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THE METAL OBSERVER - Underground Review - STRUCTURAL DISORDER - A Prelude To Insanity

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Structural Disorder - A Prelude To Insanity (7/10) - Sweden - 2012

Genre: Progressive Metal
Label: Self-production
Playing time: 22:47
Band homepage: -


  1. Rebirth
  2. Peace Of Mind
  3. Sleep On Aripiprazol
  4. The Fallen
Structural Disorder - A Prelude To Insanity

I seldom willingly write Progressive Metal reviews, as that genre has never really been my cup of tea, but concerning this EP, I make an exception. STRUCTURAL DISORDER is a rather young Swedish Progressive Metal band that really lives up to that genre brand. When I listen to “A Prelude To Insanity”, I hear a sound that at least I have not experienced before and, in my opinion, that should be the aim of bands tagged as “progressive”.


So how does it sound? It is hard to nail down a fundamental sound of this band, as the songs differ quite a bit from each other, but I will still give it a try. Still, since there are only four songs, this review will be more song-by-song than usually, as some aspects of them are hard to describe grouped together. There is an OPETH influence in here, as well as one from more traditional Progressive Metal (the DREAM THEATER style). There is also an ounce of the playful rhythms and heavy sound of MESHUGGAH in here, but despite the fact that I hear some similarities to these three established bands, the largest part of STRUCTURAL DISORDER’s style is entirely their own. Two aspects of their sound are fairly unique: the extensive and original use of accordion and the production.


Of course, this is not the first time I have heard an accordion used in Metal. TURISAS is an example of a folk-tinged band in whose sound an accordion is fairly important. In STRUCTURAL DISORDER however, this instrument is used in a completely different way. In the opener “Rebirth”, it both weaves background carpets that back up the main riffing with atmosphere and serves as an important lead melody instrument (often very swift-paced and high-pitched). The rest of the song builds a lot on a very heavy yet unpredictable rhythmic section and a mix of emotional clean singing and Death growls. The clean singing on the record as a whole is sometimes straight-forward and sometimes laden with several effects, for example to make it sound clouded or more distant. The first times you hear this track, it might be a little hard to follow, but it works fairly well when you get used to it. Already on this first track, the other unique aspect of STURCTURAL DISORDER is apparent. That is the production. It might be described as a slick modern production, but it goes beyond that and must be a conscious choice rather than a mere embracing of a production trend. The sound is very sleek and smooth, yet still deep and heavy, like a polished stone. At first it took me by surprise, especially since I often prefer a rough old-school sound, but after getting used to it, I feel that it is serves a very important part in giving this release its own identity.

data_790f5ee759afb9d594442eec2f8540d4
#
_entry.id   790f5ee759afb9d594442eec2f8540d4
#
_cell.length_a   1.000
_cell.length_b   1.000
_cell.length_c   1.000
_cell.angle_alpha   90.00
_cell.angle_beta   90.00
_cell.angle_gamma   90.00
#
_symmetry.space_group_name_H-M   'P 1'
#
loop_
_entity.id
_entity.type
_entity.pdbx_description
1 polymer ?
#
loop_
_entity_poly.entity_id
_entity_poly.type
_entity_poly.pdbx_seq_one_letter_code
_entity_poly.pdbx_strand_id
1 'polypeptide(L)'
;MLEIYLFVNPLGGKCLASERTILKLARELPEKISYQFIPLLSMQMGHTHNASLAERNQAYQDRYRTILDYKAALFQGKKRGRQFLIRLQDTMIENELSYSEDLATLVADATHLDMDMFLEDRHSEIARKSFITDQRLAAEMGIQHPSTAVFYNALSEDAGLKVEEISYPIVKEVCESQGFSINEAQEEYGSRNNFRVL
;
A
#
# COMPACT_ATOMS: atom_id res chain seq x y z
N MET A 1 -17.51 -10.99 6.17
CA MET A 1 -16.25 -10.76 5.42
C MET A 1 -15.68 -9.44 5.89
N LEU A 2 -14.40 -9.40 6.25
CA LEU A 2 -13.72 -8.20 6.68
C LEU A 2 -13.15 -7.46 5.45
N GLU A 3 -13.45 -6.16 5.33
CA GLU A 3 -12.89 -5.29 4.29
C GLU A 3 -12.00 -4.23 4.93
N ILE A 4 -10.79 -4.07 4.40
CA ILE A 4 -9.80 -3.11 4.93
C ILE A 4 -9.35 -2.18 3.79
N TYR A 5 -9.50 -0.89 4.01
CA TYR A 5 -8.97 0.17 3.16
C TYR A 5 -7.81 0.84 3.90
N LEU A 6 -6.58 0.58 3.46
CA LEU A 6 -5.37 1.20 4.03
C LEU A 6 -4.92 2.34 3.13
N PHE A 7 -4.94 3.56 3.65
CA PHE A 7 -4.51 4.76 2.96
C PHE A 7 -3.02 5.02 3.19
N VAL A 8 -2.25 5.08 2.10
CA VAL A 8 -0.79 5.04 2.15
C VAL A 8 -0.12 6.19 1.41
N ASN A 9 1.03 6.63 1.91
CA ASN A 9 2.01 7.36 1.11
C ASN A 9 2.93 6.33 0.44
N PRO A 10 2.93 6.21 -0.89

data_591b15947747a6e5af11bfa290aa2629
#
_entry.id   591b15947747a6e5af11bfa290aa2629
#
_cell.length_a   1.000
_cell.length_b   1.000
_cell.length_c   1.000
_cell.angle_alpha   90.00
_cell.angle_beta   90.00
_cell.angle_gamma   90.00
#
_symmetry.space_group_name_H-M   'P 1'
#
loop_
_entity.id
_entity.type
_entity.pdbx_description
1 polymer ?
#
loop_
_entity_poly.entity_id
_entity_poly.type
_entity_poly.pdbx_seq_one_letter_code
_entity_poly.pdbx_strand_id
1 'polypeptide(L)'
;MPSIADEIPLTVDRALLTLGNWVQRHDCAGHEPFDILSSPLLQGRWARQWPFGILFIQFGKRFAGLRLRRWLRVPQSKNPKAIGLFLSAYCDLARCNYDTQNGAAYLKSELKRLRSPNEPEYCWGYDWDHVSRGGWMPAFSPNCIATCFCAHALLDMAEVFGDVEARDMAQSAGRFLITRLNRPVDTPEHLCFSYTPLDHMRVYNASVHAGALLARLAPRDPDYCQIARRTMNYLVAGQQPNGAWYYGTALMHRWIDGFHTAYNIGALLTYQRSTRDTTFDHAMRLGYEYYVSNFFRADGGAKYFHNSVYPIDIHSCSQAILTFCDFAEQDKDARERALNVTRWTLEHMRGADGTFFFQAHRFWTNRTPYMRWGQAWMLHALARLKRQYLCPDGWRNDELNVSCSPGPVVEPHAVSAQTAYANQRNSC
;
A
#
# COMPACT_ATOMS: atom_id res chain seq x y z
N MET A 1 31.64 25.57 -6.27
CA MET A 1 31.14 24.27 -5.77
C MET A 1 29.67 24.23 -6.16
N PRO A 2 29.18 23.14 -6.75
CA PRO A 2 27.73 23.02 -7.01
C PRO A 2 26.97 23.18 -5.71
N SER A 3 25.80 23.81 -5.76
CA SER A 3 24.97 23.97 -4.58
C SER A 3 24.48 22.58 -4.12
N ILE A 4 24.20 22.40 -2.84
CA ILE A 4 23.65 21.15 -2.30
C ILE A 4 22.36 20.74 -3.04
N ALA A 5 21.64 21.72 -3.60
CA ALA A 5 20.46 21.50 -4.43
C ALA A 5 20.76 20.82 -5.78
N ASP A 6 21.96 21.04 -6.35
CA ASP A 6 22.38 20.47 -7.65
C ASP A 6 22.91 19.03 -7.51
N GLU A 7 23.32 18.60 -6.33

The second song, “Peace Of Mind” is very different from the first. I wouldn’t call it a ballad, as the song structure is very different from that, but it is a much slower song, dependent on calm singing to carry it forward. The accordion and drums (and some accordion-made organ) enhance the complexity of this otherwise rather simple song. What’s best about it is the foreboding mood that is built up by the deceptively harmonious lyrics during much of the song. Still, for me, this is the weakest song as the slow tempo would have called for more variations in melody to keep the listeners’ interest.


After this, we are hurled back into Metal with “Sleep On Aripiprazol”, which is a six minute instrumental song. Normally, I am not a fan of this kind of song, but this works really well and is my favourite song on the EP. This track features atmospheric accordion parts, reminding me of AMORPHIS, combined with a few nice guitar melodies and a very heavy and brooding feeling based on an effective rhythm section. A pulsating structure (in which the bass-work plays an important role) and several changes in sound convey a vision of confused dreams and a looming threat.


Last but not least we have “The Fallen”. It still contains all the aspects mentioned before. Growling and clean vocals take turns and the rhythms are still rather unorthodox, so it stays in the same vein, but this song feels more guided by an ominous, almost Doom Metal-inspired mood. Just as “Rebirth”, it takes a few listens to get used to, but is a good song.


As a final impression, I must say again that this is a truly Progressive album, whose quality craftsmanship I can appreciate even though this lies fairly far outside my usual taste. A dark and threatening mood created by a combination of heavy riffing and atmospheric accordion parts is the best thing about the record, while the greatest weakness might be that a coherent sound is somewhat lacking. The production is unique and will probably divide the listeners’ opinions. If you are not into experimental music, this is probably not for you, but all Progressive and Avant-Garde Metal fans should check this out. Open-minded fans of Doom, Melodic Death and what they call “Modern Metal” might also like this. If the guys find some more coherence in their sound, we might look forward to a very interesting and original full-length album.

(Online April 18, 2012)

Adam Westlund

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